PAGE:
News & Updates

President’s Message: June 2023

Mike Rubin
President & CEO

A newly proposed rule by the National Oceanic and Atmospheric Administration (NOAA) that would eliminate nighttime marine travel and greatly reduce daytime marine vessel speeds has put Florida’s Gulf Coast seaports directly in its bullseye. The rule, which stems from requests by several environmental organizations, including Earth Justice, is designed to protect a new species of endangered whales – the Rice’s Whale.

If passed, this rule will have significant ramifications on Florida’s economy, threaten the public safety of all Floridians, and jeopardize America’s national security.  That’s because the rule calls for imposing the most restrictive regulations on one specific vessel navigation area of the entire Gulf Coast region – Florida waters from Pensacola to Tampa Bay.

Vital cargo, including food, fuel and medical supplies, would be unable to travel overnight to call on Port Tampa Bay, SeaPort Manatee, Port Panama City and Port of Pensacola. Moreover, just as the recent supply chain debacle had subsided, Americans should brace for similar delays as a result of the greatly reduced daytime vessel speed restrictions. These restrictions will also impact commercial and recreational fishing vessels.

With Florida importing all of its fuel/petrol for everything from airplanes to cars and commercial trucks that deliver goods and supplies to grocery stores across the state, two of Florida’s four Petrol ports – Port Tampa Bay and SeaPort Manatee – will see the speed of those supplies severely delayed, putting the safety of all Floridians at risk. This will have a particularly negative impact on Floridians during times of natural disasters.

Rice’s Whales were “discovered” about 9 years ago. During that time, there have been two stranding incidents. Necropsy results are not 100 percent clear as to the cause of those two deaths, but one was thought to be related to plastic in the stomach contents.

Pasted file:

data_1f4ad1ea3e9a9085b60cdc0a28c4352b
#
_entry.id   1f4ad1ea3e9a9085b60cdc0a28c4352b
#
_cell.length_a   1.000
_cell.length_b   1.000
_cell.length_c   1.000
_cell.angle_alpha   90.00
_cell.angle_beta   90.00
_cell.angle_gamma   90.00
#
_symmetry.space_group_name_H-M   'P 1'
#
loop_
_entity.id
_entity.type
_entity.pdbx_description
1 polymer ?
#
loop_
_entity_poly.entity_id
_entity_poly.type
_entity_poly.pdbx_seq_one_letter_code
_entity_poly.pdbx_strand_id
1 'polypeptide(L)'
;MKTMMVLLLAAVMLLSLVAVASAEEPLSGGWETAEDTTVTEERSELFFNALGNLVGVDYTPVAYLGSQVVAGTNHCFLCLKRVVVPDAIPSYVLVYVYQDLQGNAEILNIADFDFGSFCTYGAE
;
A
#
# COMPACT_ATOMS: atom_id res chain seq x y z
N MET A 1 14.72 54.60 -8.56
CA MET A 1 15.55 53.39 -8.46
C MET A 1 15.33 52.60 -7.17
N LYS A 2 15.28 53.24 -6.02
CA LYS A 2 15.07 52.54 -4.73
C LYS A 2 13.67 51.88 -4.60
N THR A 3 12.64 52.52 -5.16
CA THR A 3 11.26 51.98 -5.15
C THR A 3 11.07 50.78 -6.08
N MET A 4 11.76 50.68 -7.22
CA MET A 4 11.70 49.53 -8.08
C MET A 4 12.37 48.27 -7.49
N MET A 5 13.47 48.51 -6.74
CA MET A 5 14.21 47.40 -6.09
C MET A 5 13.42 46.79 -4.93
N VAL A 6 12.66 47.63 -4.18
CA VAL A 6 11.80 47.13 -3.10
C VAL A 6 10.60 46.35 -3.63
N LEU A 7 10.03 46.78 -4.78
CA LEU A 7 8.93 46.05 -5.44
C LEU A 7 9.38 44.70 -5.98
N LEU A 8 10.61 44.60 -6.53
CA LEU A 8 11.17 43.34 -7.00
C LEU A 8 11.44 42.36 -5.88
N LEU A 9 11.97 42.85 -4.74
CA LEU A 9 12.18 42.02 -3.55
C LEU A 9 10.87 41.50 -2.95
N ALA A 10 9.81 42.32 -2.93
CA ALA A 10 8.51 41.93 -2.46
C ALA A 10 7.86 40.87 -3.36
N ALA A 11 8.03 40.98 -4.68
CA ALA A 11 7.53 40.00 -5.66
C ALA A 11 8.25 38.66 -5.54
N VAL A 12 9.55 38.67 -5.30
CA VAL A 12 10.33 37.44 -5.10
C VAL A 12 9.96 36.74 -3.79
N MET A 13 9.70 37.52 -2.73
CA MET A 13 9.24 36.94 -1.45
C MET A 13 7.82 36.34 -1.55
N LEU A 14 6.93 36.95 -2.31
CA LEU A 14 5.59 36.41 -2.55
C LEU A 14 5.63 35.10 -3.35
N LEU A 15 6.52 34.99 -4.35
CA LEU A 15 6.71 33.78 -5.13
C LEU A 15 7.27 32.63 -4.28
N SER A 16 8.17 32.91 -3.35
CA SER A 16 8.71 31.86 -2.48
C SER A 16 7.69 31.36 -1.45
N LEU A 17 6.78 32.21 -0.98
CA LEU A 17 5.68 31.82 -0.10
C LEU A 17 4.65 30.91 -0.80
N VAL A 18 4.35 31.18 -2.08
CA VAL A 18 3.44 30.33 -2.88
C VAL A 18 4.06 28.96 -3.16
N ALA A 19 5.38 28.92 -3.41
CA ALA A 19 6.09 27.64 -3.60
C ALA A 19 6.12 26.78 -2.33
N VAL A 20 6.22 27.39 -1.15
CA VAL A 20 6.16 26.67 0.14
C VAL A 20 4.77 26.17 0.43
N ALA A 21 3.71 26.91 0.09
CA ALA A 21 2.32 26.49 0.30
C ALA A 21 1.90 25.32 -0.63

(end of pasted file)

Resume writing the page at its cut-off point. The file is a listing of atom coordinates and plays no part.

Science surrounding the origin of the Rice’s Whale is new, and the scientific community is not necessarily aligned in their belief that these whales represent a new species and are limited to only the Northwestern Gulf Coast. In fact, the original interaction with what is now called a Rice’s Whale occurred while a scientist was working on other issues surrounding the Deep Water Horizon oil spill.

Further, because of this new science, NOAA openly recognizes that the reports, studies and findings they used in developing this newly proposed rule as “suggestive,” “limited,” “sparse,” and even “surprising.”

The Florida Ports Council opposes this proposed rule, has submitted a letter and will be submitting additional public comment with NOAA. The proposed rule, along with the petition materials submitted to support the proposal provide a paucity of rationale for such an overreaching rule on Florida’s navigable commercial waters. The proposal to limit vessel operations in just Florida waters also calls into question whether this proposal is based on something other than scientific data.

We have requested that NOAA rescind its proposed rule and take action to work closely with affected ports, maritime industry stakeholders and others to accurately determine the effect any proposed rule would have on ports and port communities.

Thank you for the great work you do, and thank you for your support as we navigate the rough waters ahead on this issue.